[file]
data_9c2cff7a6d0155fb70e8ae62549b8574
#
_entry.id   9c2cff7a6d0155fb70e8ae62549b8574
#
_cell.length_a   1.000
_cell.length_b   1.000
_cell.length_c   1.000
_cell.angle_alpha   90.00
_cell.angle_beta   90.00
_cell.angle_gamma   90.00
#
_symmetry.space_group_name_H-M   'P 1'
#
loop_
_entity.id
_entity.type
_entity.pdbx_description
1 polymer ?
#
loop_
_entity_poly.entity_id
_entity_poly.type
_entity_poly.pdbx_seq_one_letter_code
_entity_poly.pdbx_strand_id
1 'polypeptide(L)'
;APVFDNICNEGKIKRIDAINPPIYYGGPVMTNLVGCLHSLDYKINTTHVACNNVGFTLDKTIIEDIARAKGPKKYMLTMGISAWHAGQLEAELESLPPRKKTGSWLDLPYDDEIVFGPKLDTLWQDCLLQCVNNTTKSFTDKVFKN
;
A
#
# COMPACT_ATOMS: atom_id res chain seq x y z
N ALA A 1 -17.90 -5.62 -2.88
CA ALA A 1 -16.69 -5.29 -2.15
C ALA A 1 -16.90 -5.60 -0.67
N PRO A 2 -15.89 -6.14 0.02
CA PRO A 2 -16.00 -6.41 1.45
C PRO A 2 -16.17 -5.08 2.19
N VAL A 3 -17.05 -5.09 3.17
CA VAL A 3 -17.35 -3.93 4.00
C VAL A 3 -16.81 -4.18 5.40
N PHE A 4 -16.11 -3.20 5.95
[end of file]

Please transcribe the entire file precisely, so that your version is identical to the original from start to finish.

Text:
data_9c2cff7a6d0155fb70e8ae62549b8574
#
_entry.id   9c2cff7a6d0155fb70e8ae62549b8574
#
_cell.length_a   1.000
_cell.length_b   1.000
_cell.length_c   1.000
_cell.angle_alpha   90.00
_cell.angle_beta   90.00
_cell.angle_gamma   90.00
#
_symmetry.space_group_name_H-M   'P 1'
#
loop_
_entity.id
_entity.type
_entity.pdbx_description
1 polymer ?
#
loop_
_entity_poly.entity_id
_entity_poly.type
_entity_poly.pdbx_seq_one_letter_code
_entity_poly.pdbx_strand_id
1 'polypeptide(L)'
;APVFDNICNEGKIKRIDAINPPIYYGGPVMTNLVGCLHSLDYKINTTHVACNNVGFTLDKTIIEDIARAKGPKKYMLTMGISAWHAGQLEAELESLPPRKKTGSWLDLPYDDEIVFGPKLDTLWQDCLLQCVNNTTKSFTDKVFKN
;
A
#
# COMPACT_ATOMS: atom_id res chain seq x y z
N ALA A 1 -17.90 -5.62 -2.88
CA ALA A 1 -16.69 -5.29 -2.15
C ALA A 1 -16.90 -5.60 -0.67
N PRO A 2 -15.89 -6.14 0.02
CA PRO A 2 -16.00 -6.41 1.45
C PRO A 2 -16.17 -5.08 2.19
N VAL A 3 -17.05 -5.09 3.17
CA VAL A 3 -17.35 -3.93 4.00
C VAL A 3 -16.81 -4.18 5.40
N PHE A 4 -16.11 -3.20 5.95